Mostly because most media then as now was owned and run by moguls and conglomerates whose interests were and are more aligned with big business and therefore big-business-protecting Republicanism than with liberalism let alone any kind of progressive leftist perspective.

When Carter’s administration began to be undermined by rightwingers in the government in secret collaboration with rightwingers Carter had dismissed from government, the media seemed to swing back to right of center again and credit any anti-Carter spin and discredit any pro-Carter perspective, until it was a given that his ideas and policies were bankrupt, like his idea that there could be peace in the Middle East, despite the reality he brought to back that up with by actually brokering the first real Middle East peace agreement between Egypt and Israel. Or his idea that the USA was becoming too dependent on foreign oil and needed to conserve energy and find alternative sources of it.

All that was mocked by the right as weakness and pessimism. And the media went right along with it, mocking Carter’s wearing of sweaters and turning the thermostat down at the White House as a Mister Rogers kind of solution rather than actually examining and fairly evaluating Carter’s policy initiatives.

The right won that outright when Reagan got elected by running against Carter’s idea of the “malaise” gripping the country and declaring a “new morning in America” and that “government isn’t the solution, government is the problem”—the same government that was keeping mentally ill patients housed and cared for and people in low rent apartments and giving workers the right to unionize and unions the right to strike and negotiate for the kinds of wages that allowed workers to send their kids to college and live on one income so mothers could stay home when children were young etc. etc. etc.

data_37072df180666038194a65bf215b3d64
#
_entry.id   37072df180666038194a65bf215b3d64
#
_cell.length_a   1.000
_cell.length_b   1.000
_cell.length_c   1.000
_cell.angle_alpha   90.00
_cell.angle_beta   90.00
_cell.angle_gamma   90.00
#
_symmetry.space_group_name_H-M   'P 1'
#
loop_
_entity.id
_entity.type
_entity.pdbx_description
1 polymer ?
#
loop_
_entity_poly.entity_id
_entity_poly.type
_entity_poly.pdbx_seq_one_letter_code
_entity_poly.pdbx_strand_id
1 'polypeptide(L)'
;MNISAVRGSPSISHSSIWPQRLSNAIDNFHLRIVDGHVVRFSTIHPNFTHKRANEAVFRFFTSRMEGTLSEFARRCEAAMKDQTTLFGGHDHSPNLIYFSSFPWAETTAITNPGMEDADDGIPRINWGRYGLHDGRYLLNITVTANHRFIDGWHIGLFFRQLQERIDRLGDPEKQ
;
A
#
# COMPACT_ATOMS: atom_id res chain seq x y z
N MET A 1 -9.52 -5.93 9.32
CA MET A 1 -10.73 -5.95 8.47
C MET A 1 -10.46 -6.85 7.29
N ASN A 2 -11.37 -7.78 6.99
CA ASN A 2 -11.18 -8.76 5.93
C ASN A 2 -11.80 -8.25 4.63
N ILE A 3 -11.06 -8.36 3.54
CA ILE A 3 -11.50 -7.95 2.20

Reagan’s administration managed to successfully dismantle all that, so that for the first time in my lifetime, “homeless” became a common term, not just for what were called “bums” and “hobos” when I was a boy, but for entire families, young couples with little children sleeping in their cars and mentally disturbed individuals released from institutions with no alternative to wandering the streets in a haze or worse.

And unions were busted, starting with the air traffic controllers, and real wages began to drop for the first time since the Depression etc. etc. And the media never challenged any of it. It had swung back to the right side of the political spectrum and has stayed there ever since.

Not journalists themselves, who grew up admiring what Bernstein and Woodward had accomplished, but the companies these journalists worked for, their bosses and those who controlled their bosses.